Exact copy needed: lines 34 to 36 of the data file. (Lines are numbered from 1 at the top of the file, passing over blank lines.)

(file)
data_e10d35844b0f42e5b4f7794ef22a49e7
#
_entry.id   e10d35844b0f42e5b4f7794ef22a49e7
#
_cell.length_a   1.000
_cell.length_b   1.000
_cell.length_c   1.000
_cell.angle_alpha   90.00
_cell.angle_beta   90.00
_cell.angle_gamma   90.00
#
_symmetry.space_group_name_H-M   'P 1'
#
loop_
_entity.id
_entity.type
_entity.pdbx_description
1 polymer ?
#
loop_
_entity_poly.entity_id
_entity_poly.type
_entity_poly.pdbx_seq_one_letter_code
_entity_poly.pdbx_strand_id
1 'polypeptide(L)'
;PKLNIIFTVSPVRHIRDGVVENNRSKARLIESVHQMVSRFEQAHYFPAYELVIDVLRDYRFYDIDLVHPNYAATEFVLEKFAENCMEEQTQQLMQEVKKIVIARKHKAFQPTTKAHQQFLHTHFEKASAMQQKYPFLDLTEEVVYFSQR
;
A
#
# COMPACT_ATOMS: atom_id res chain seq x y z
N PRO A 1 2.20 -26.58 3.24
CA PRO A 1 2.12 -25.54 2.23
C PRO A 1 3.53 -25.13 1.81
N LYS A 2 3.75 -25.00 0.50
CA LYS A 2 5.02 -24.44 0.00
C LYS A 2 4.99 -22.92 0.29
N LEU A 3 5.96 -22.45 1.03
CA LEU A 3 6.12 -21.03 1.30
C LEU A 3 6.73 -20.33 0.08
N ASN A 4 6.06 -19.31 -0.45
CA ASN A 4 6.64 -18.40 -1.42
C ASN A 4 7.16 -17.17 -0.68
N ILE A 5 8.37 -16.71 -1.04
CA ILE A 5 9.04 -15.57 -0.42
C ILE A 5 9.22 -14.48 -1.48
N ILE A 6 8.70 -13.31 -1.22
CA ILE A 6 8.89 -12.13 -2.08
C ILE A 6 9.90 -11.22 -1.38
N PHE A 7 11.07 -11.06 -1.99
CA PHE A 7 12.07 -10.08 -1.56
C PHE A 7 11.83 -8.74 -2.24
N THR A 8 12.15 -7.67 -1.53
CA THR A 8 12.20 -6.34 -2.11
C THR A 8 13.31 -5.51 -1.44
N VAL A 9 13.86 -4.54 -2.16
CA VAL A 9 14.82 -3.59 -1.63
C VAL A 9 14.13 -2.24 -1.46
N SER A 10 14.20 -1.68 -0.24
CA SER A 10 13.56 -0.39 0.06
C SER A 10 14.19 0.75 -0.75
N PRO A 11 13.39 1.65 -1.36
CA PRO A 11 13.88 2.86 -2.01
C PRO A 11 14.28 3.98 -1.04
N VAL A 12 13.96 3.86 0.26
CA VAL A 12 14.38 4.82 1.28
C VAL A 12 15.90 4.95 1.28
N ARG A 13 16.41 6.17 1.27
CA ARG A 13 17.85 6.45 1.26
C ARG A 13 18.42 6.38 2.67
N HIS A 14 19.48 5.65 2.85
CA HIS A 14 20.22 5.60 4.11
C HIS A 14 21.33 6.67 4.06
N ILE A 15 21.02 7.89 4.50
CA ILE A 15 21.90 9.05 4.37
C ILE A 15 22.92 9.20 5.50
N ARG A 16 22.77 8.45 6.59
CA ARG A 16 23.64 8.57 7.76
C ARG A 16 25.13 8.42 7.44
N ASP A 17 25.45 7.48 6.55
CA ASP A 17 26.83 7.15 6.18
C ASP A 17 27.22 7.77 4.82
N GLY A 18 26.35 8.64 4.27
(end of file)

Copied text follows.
N LYS A 2 3.75 -25.00 0.50
CA LYS A 2 5.02 -24.44 0.00
C LYS A 2 4.99 -22.92 0.29